inkOutline_IWFHR2004 - Learning to Parse Hierarchical Lists...

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Unformatted text preview: Learning to Parse Hierarchical Lists and Outlines using Conditional Random Fields Ming Ye and Paul Viola Microsoft Corporation, One Microsoft Way, Redmond, WA 98052 { mingye,viola } @microsoft.com Abstract Handwritten notes are complex structures which in- clude blocks of text, drawings, and annotations. The main challenge for the newly emerging tablet computer is to provide high-level tools for editing and authoring handwritten documents using a natural interface. One frequent component of natural notes are lists and hier- archical outlines which correspond directly to the bul- leted lists and itemized structures in conventional text editing tools. We present a system which automatically recognizes lists and hierarchical outlines in handwritten notes, and then computes the correct structure. This inferred structure provides the foundation for new user interfaces and facilitates the importation of handwrit- ten notes into conventional editing tools. 1. Introduction Spontaneous on-line ink notes taken on a tablet PC frequently have hierarchical structures. Users typically write out paragraphs which are composed of lines, lines which are composed of words, and words which are composed of strokes. It is also very common that users create hierarchical structures between paragraphs us- ing different indentation and/or bullet schemes. Auto- matically interpreting these hierarchical structures al- lows for complex high-level manipulations such as in- sertion of a line, moving or collapsing sub-trees, and porting ink into text preparation systems like Microsoft Word with appropriate formatting. This paper focuses on outline parsing , the prob- lem of segmenting a block of text lines into para- graphs and determining the hierarchical structures be- tween the paragraphs. Each paragraph has certain formatting attributes such as its bullet and indenta- tion styles(see Figure 1) 1 . After parsing, the resulting 1 This definition includes a list item as a special case. outline tree has a single invisible ROOT node and a number of paragraph nodes, each containing at least one line and possibly a number of children nodes. The presented outline parser assumes that graphical elements have been filtered out, strokes have been grouped correctly into words, lines and blocks, and an- notations have been segmented and removed. These pre-processing modules are beyond the scope of this paper and will be described elsewhere. Two observations make outline parsing much sim- pler. The first is that the lines within each block are naturally ordered from top to bottom and that the nodes in the tree have the same depth first order 2 . The second observation implies that the hierarchical structure can be encoded by assigning each line a la- bel. The labels encode both the depth of the node in the tree and whether the line is a continuation of the same paragraph (see Figure 1). Given these two observations, the inference of the outline tree can be achieved as a line classification problem, where each...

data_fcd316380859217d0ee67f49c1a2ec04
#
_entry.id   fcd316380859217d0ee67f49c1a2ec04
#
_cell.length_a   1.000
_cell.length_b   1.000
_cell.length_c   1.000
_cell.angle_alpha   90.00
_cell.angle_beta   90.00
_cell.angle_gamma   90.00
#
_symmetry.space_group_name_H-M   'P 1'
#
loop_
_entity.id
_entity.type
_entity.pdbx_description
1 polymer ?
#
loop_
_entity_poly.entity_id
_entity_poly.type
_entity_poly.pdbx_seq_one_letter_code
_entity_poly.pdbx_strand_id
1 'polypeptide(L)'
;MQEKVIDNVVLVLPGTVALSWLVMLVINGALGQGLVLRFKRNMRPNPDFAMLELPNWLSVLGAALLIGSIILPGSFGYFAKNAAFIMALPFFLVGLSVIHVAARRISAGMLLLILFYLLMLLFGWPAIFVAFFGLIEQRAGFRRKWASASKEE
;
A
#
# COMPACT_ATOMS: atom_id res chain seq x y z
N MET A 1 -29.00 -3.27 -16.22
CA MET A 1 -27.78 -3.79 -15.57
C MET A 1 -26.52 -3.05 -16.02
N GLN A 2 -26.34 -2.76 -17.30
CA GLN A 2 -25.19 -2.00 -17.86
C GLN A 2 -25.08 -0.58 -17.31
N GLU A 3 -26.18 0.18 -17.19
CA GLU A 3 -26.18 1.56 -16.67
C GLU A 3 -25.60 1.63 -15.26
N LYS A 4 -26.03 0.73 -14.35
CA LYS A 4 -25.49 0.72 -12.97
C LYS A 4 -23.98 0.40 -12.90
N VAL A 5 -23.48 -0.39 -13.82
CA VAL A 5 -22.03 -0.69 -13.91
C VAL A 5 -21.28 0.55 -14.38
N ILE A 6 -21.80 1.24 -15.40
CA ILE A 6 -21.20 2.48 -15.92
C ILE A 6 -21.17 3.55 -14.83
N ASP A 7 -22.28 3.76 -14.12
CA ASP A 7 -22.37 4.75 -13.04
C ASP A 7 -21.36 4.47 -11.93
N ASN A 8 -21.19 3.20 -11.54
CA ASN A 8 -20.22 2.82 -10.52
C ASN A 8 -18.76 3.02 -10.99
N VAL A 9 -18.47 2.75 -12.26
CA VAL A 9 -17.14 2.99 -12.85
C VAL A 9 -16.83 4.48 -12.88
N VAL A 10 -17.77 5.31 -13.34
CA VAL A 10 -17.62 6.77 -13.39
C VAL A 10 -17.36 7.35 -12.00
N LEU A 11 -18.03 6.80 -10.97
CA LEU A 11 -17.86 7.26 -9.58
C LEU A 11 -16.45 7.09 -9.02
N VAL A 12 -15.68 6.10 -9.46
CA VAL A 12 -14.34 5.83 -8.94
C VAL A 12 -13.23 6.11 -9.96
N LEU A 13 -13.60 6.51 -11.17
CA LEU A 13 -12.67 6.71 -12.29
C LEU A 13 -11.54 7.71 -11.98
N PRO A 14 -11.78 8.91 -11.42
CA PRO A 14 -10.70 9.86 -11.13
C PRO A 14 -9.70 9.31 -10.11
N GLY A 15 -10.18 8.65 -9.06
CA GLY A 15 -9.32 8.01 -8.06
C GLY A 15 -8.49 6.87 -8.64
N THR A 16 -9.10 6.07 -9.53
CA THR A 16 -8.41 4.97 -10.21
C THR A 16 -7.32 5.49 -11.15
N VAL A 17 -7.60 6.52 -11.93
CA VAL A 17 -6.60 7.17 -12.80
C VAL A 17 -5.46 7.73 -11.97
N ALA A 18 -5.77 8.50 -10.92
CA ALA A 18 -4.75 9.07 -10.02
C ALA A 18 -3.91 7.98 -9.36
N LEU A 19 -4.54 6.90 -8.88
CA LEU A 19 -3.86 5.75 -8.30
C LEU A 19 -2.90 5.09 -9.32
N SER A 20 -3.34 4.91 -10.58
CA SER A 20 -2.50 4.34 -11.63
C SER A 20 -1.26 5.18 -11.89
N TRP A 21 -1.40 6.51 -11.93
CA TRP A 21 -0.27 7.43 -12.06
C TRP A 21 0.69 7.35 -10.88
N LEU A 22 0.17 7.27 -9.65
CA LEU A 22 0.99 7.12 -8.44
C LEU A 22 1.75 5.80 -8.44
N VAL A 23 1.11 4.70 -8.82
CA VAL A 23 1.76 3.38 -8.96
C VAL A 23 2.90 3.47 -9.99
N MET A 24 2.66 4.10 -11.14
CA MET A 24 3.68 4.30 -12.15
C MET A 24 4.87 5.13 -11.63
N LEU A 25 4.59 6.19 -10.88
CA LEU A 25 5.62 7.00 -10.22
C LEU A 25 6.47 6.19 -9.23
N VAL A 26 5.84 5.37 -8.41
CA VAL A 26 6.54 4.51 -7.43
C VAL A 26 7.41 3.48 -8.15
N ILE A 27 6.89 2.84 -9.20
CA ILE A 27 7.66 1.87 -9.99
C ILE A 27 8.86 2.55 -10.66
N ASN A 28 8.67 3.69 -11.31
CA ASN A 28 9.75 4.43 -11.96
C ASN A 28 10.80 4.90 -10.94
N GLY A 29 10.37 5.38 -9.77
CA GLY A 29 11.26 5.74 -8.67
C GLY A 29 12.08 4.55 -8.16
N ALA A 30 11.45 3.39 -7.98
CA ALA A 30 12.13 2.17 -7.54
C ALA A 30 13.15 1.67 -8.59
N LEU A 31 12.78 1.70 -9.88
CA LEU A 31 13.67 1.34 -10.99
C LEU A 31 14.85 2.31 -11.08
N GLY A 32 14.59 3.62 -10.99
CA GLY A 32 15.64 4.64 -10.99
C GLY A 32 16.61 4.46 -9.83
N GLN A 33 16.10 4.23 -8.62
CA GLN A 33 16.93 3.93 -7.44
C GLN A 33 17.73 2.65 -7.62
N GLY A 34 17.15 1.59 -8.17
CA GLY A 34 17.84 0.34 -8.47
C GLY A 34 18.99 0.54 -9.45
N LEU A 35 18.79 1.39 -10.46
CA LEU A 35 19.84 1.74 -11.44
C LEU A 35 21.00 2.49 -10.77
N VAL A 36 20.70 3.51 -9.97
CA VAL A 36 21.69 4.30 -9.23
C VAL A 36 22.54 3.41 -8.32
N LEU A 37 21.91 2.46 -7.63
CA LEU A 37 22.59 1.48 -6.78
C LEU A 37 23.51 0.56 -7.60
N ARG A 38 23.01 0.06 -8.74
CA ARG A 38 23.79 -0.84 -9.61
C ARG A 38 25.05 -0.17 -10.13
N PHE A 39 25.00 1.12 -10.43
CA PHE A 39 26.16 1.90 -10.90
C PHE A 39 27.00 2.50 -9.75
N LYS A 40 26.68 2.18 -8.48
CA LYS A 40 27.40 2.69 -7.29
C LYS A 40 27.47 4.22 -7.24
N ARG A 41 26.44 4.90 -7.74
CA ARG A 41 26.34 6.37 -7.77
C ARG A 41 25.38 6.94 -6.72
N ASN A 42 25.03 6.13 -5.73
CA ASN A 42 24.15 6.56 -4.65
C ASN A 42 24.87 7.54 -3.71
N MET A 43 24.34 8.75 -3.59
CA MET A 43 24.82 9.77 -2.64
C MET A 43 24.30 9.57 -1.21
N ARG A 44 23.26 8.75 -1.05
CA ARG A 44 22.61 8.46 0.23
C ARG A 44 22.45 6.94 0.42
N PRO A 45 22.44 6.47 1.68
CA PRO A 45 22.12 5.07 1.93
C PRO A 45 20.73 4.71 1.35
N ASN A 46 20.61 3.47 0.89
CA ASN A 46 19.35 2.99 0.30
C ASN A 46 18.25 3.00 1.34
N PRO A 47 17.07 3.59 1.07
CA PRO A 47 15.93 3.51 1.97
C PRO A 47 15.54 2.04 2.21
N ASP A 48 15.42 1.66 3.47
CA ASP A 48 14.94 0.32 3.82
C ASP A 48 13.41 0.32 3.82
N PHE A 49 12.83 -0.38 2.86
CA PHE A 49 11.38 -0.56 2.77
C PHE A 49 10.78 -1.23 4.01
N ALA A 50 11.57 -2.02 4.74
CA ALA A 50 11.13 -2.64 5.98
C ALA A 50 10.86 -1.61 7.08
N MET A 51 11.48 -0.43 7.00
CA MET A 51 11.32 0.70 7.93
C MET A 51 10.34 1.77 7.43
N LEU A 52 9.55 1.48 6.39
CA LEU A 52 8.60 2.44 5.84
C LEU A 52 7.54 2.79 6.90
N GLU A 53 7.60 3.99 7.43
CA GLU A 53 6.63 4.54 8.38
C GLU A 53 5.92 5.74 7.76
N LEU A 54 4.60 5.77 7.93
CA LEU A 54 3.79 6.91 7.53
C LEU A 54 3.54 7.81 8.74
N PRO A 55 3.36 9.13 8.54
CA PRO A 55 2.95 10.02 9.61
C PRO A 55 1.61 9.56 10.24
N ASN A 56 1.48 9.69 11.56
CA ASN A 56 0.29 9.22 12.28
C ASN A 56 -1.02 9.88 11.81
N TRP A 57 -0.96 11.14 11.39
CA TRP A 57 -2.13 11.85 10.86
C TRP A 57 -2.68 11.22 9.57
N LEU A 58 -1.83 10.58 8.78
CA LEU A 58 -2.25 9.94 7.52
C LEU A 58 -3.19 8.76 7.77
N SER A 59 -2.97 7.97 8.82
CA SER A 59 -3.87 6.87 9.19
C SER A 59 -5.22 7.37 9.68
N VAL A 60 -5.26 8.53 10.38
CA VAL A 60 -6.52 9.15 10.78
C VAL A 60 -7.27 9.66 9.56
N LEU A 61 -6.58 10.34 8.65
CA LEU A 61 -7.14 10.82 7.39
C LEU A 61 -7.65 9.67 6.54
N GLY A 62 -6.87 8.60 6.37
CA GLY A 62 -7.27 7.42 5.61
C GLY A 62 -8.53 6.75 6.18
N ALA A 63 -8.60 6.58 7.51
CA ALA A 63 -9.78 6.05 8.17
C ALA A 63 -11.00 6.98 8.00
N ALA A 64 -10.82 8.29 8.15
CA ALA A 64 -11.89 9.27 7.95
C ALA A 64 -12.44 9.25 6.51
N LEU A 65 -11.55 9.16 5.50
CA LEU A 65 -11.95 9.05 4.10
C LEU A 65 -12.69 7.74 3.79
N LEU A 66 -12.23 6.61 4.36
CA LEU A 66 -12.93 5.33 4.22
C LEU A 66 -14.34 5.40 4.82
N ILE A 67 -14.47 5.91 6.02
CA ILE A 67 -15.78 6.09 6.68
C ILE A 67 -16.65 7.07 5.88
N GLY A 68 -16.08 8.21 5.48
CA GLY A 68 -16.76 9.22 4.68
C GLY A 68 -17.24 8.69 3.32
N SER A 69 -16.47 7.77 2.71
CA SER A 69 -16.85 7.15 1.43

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This note was uploaded on 06/12/2011 for the course CAP 6105 taught by Professor Lavoila during the Spring '09 term at University of Central Florida.

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inkOutline_IWFHR2004 - Learning to Parse Hierarchical Lists...

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